Over the next few weeks, I will be sharing much more about my specific printmaking process. Whether you are curious about my work, or are interested in learning more so that you can make your own prints, I will be glad to see you here! 

Plant Study

For two years in college, I was a science major. And while I loved nearly every single class I took in the sciences, there was one that nearly put me to sleep each week during class: Botany. Please don't be offended dear botanists! I find it funny that now, many (wow - so many!) years later, it is botanicals that most often inspire my artwork. I've decided to revisit the science of Botany here on my blog - spending a bit of time studying each plant that I draw. Botanist + Artist

This should be fun! 

P.S. - I am starting to pull final prints from my new linocut print collection and will be adding them to the shop soon. Follow me on instagram to find out when my shop opens!

Stand Out Quietly

samantha hirst favicon

I was recently updating my website with new fonts, colors, etc. and as I was putting things together I created the favicon you see above, which is made from my initials (obviously). The only little hiccup is that my initials spell shhhh (be quiet).

I tried out a few other ideas and kept coming back to the use of my initials; the simplicity of this choice appealed to me. And then I remembered one of my favorite pieces of press, from my days as Inklore:

she stands out in the best way... she stands out quietly... you can see the time, heart, and thoughtfulness sam puts into each and every one of her inklore pieces (Mrs. French, Bliss)

I loved this idea of standing out quietly then, and I still do. My work, like the natural or useful items that inspire it, is meant to be quiet... peaceful, calm, still. Yes. And so, if you want to remember me and my work as being quiet, that is just fine with me.

PS - another post I shared last year about Quiet

(Im)Perfection

branches linocut test print by samantha hirst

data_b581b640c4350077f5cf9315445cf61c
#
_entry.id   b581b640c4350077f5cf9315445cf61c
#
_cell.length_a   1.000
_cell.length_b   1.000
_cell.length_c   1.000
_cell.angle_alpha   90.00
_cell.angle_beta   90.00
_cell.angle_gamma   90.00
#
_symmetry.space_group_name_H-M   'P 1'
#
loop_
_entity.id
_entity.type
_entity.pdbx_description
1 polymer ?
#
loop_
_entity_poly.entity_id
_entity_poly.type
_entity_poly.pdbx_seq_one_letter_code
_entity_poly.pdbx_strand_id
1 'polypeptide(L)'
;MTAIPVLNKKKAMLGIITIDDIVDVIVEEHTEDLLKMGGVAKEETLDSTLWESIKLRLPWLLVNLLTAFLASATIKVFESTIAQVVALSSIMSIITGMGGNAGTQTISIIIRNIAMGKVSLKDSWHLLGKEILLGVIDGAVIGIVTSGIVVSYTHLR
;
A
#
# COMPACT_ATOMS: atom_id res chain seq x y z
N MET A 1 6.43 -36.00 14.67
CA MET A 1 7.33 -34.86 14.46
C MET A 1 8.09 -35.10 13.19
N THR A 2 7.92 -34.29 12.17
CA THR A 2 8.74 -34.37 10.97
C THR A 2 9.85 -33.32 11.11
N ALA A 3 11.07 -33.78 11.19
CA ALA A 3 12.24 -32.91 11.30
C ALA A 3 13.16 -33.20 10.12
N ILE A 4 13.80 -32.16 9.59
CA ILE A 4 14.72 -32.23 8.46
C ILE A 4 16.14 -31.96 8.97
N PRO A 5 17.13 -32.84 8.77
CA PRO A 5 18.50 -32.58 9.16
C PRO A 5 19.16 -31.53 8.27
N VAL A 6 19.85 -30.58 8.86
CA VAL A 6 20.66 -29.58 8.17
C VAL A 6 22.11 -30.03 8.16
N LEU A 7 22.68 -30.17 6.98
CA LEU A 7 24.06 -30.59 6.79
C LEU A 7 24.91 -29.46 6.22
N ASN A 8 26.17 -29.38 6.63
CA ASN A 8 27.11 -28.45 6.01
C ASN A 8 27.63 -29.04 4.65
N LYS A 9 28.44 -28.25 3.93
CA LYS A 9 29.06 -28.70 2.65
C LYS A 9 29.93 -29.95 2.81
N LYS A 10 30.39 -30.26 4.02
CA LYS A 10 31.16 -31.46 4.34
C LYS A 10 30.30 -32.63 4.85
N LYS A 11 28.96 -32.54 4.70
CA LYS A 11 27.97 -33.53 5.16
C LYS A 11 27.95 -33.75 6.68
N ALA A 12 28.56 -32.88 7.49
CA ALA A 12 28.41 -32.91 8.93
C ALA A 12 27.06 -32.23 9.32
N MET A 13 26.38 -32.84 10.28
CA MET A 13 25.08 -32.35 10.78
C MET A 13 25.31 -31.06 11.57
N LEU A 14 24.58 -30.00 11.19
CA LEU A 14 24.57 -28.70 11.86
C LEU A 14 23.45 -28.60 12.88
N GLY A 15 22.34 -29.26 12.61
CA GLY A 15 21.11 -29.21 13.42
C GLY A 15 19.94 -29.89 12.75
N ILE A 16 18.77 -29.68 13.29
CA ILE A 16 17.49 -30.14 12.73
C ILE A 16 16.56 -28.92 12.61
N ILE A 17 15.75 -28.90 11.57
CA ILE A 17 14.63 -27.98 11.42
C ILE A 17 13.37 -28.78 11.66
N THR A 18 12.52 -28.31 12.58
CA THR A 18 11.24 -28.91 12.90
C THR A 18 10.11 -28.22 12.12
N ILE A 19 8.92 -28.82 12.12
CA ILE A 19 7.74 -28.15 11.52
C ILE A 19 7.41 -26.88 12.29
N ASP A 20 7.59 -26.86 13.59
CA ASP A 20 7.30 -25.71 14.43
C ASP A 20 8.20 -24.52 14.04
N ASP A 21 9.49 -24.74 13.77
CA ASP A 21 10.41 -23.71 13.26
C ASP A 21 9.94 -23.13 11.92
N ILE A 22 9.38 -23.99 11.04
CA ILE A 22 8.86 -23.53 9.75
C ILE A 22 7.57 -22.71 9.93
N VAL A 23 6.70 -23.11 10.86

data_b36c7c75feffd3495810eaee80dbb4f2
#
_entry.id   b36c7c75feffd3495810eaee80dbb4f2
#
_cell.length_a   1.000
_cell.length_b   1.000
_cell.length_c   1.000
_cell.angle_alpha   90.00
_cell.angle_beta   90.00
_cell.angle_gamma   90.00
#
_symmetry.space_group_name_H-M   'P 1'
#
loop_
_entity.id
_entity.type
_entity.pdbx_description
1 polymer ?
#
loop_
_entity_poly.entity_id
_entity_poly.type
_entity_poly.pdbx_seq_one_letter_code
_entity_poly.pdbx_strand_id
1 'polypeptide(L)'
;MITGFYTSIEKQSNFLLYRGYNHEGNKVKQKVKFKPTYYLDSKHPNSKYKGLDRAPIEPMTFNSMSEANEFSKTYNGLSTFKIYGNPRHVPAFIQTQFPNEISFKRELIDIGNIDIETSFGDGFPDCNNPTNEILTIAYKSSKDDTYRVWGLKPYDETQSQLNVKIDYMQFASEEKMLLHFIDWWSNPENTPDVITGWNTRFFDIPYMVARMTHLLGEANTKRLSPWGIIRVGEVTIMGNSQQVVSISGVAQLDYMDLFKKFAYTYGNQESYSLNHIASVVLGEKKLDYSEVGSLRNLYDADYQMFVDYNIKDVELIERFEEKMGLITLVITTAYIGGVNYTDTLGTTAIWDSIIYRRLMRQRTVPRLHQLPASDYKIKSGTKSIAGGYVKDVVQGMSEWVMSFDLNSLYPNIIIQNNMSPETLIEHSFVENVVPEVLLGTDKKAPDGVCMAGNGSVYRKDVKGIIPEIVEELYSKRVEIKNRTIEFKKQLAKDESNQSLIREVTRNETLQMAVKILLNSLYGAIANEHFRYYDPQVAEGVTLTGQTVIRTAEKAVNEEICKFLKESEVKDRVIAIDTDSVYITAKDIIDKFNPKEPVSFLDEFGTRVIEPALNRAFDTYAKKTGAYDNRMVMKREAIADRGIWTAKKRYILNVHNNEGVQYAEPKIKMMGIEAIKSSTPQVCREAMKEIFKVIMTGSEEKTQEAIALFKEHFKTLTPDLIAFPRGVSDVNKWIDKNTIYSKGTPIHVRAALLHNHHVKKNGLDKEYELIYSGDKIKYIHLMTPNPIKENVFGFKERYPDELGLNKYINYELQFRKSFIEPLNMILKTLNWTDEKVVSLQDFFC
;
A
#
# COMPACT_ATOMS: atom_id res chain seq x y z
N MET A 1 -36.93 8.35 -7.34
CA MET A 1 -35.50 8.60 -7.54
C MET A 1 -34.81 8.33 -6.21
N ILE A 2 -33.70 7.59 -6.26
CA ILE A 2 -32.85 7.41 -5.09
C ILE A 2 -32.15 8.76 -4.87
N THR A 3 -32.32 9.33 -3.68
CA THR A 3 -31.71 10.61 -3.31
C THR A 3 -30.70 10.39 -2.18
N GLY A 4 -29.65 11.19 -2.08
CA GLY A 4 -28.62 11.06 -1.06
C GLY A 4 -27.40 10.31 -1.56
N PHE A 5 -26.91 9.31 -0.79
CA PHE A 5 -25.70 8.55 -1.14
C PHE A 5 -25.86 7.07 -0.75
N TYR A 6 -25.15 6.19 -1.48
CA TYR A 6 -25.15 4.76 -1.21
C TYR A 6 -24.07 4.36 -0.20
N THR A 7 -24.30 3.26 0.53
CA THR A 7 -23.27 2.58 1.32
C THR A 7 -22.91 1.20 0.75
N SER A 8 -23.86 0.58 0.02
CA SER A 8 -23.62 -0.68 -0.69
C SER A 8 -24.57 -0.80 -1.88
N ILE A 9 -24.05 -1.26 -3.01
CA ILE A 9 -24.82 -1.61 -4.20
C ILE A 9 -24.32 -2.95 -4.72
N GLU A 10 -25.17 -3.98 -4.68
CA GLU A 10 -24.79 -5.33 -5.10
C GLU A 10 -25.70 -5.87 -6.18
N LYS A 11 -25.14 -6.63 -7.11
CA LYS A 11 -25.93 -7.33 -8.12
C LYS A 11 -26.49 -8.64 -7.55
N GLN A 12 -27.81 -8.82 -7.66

Lately I've been doing lots of test prints - testing out inks and papers, blocks old and new, taking time with registration (or not), and making prints without a plan. 

These test prints are all interesting in their way, showing me what works well and what doesn't; proving out some ideas and tossing others away. Some are beautiful, others less so, but what they all have in common are imperfections - small places where the block picks up ink that wasn't intended, areas where the ink wasn't transferred to the paper, strange registrations, etc. And yet, I like these. I'm finding beauty in these imperfections.

The branches print above is from a drawing of real branches from a tree in our old backyard, and when I first printed it, I wanted to redraw it - make the branches fill in the empty spaces, or make things just ever so more perfect. And then I remembered this quote about Wabi-Sabi which I recently saved from Darling:

"Wabi-Sabi is a beauty of things imperfect, impermanent, and incomplete. It is a beauty of things modest and humble. It is a beauty of things unconventional." (Leonard Koren in Wabi-Sabit for Artists, Designers, Poets & Philosophers)

And so I will leave this print as it is - trusting that the small imperfections I see are the very things that make it beautiful. 

Scribbles

Hello there! I've been taking time in the evenings to sketch and test out some new ideas. The cactus print above is from a quick sketch of an idea; I quite like this one, and want to pull a real print to see what it looks like in a frame. As I was carving this one, my daughter asked if she could try carving a block. Of course! She drew the phone you see - I told her there were some bits that would be tricky for a first block, but she is fearless as an artist and went for it. Pretty fantastic for a first print I think! 

The floral block on the right is from the spark of an idea I've had to carve linocut tiles. We'll see - I'm on the fence about this one, but it's fun to play with the idea. 

When I walk in the morning, I like to listen to podcasts and this week I listened to a Pencil vs Pixel podcast with Marc Johns. I'm a fan of Marc's work, and the podcast is definitely worth a listen! A few favorite lines from Marc:

I love the organic quality of a good line and I'm kind of obsessed with good lines. 
Scribbles. I love a really good scribble, you know?
Whether it’s my kid or Jackson Pollock, there’s something beautiful about that and you can’t replicate that. I think everybody has a beautiful scribble. 

Yes, here's to beautiful scribbles! I'll be scribbling away on Instagram this week - I'd love to see your beautiful scribbles too.